In posted materials all over, the Obama administration has called for (among other things) a nuclear-free world, increased support of allies internationally, and the seeking of increased positive relations with regional players in Asia and Middle East alike.

    Despite the lip service paid toward the first of these, the Obama administration has done little to secure a nuclear free world. SALT talks are in perpetual stasis, the Comprehensive Test Ban Treaty is not even a blip on the American political radar, and the most proximate move towards this comes from the most recent deal with Iran about pushing for an expansion of the NPT. A deal with Iran increases legitimacy of American diplomatic efforts, which have been lacking since the bipartisan divide begun early in the Bush II administration.

    Increased support of allies continues to fail as well. Israel and Saudi Arabia have done little but react with fear towards a revived Iran, and the US has done little but denigrate the fears of these allies (whether or not they are legitimate is besides the point). Given the foreign policy point of supporting America’s “first and incontrovertible commitment in the Middle East,” Israel’s rhetoric paints the picture of an abandoned ally for the chance of a legacy accomplishment.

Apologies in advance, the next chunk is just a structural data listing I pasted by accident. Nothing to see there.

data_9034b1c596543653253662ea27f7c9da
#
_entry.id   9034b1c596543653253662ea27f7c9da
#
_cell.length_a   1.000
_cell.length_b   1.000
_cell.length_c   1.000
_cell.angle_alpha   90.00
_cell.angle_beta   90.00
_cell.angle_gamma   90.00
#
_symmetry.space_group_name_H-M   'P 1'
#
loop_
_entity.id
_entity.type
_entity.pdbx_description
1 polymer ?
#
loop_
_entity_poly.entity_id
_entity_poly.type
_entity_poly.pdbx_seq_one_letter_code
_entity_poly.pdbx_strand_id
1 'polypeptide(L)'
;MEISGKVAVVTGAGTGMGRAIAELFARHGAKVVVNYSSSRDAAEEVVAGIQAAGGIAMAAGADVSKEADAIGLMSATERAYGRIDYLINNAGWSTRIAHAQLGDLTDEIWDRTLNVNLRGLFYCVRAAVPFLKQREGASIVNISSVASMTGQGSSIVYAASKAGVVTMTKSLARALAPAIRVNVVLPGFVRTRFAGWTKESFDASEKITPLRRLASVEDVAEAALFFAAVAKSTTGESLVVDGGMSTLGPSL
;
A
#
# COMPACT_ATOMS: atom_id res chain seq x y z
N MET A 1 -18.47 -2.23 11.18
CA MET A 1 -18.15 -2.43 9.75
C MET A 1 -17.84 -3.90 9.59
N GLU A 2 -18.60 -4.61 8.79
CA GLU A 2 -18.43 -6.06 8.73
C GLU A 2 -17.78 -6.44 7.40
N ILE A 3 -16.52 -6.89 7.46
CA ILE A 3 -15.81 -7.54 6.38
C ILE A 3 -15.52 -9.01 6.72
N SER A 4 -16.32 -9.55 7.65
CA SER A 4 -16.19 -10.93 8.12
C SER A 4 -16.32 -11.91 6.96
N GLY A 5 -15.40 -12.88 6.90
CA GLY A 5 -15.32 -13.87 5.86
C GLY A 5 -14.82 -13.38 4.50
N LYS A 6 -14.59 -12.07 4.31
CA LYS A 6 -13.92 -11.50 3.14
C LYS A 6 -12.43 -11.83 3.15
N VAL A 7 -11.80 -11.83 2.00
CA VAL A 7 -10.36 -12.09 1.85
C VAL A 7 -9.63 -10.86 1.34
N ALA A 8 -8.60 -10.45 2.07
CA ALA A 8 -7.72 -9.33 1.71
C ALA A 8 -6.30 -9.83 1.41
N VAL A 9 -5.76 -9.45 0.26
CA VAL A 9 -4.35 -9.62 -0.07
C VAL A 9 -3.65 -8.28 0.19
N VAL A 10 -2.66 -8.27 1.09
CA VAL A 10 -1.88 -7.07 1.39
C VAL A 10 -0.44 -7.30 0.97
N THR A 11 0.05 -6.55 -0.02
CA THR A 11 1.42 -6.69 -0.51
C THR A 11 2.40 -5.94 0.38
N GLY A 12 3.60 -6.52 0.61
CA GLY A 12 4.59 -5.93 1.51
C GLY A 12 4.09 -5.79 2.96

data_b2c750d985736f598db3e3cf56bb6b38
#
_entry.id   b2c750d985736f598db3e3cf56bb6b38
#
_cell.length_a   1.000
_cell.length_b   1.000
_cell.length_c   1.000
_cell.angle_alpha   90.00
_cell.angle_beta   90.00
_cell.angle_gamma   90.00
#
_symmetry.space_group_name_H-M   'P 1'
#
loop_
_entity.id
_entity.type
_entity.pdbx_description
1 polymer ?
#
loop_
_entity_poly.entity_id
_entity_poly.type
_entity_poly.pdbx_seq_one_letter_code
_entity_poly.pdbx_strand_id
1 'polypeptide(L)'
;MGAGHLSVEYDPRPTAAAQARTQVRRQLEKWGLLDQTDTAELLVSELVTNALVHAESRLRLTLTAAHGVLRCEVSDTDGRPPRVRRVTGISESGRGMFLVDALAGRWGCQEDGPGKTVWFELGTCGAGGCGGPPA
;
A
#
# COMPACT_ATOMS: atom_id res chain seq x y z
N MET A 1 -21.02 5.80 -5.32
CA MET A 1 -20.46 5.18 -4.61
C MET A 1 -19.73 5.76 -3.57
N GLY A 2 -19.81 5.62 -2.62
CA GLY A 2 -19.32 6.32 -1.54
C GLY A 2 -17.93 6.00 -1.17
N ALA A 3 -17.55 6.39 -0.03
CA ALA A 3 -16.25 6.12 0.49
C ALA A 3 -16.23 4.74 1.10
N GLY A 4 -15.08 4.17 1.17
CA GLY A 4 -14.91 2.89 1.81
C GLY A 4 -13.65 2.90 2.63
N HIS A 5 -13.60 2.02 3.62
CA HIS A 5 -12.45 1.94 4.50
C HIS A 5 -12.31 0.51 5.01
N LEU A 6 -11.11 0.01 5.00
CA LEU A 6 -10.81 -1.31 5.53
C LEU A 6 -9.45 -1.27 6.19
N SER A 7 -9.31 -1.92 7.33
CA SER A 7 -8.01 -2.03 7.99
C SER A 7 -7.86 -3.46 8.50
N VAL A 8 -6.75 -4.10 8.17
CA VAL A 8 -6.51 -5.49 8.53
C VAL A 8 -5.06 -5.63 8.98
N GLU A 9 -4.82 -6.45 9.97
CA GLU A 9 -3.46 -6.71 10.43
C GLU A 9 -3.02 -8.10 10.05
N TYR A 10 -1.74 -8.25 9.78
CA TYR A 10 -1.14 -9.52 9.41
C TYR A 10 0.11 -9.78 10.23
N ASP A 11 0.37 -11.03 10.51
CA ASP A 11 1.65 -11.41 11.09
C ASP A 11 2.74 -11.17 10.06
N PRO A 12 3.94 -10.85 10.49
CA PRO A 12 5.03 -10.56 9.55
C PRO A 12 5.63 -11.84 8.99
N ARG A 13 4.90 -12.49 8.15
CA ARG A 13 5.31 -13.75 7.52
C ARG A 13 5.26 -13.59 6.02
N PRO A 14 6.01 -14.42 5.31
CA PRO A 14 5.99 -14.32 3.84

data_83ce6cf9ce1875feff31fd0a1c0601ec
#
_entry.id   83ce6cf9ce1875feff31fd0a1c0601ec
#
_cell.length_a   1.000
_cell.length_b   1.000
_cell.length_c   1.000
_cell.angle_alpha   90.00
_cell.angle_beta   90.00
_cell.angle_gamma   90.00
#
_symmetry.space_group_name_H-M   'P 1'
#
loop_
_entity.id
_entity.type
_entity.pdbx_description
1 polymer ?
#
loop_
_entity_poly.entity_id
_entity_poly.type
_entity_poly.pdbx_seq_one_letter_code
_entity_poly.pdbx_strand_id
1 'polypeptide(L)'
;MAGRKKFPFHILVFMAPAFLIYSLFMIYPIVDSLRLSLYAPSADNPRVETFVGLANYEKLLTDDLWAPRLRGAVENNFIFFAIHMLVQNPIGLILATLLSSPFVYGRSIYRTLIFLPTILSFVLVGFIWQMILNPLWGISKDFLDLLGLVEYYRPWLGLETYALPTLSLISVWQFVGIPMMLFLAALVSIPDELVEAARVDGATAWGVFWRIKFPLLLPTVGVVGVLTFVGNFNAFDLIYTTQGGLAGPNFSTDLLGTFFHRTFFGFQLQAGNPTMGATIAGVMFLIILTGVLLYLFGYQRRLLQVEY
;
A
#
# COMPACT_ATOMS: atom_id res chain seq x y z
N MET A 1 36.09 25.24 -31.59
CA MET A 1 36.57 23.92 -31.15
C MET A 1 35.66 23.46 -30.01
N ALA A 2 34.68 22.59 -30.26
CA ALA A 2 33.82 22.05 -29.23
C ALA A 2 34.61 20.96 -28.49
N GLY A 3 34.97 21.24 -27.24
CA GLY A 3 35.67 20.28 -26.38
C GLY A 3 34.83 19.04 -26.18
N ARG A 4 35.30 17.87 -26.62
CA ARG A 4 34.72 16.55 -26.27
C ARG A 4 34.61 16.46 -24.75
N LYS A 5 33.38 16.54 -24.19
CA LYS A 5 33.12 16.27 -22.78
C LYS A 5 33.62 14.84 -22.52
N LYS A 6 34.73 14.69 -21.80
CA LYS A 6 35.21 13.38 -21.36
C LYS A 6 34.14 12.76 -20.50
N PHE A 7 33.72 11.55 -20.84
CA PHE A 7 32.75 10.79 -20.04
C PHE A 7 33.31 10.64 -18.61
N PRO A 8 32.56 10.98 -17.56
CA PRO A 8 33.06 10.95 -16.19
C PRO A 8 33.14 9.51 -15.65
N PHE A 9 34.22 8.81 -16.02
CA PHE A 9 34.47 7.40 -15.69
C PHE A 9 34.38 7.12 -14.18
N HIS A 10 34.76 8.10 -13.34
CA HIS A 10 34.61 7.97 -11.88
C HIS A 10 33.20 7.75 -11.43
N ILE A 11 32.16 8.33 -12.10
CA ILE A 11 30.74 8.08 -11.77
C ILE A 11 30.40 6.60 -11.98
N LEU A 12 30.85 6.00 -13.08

The final major failure lies in the expansion of positive relationships with regional players in the Middle East and Asia. Pakistan, a pillar of US security policy since the 1980s, has expressed nothing but anger at the US drone strikes that continue to hammer rural Pakistan. Japan is more supported, at least ostensibly, by the US; at least, they are supported until China is involved, at which point the US plays a confusing political ploy of militarily goading China as trillions are invested in country by American firms.

    Why is the West celebrating? They, or at least the US, celebrate because the deal above, as poor as it is, reflects a hopeful refurbishing of US political standing.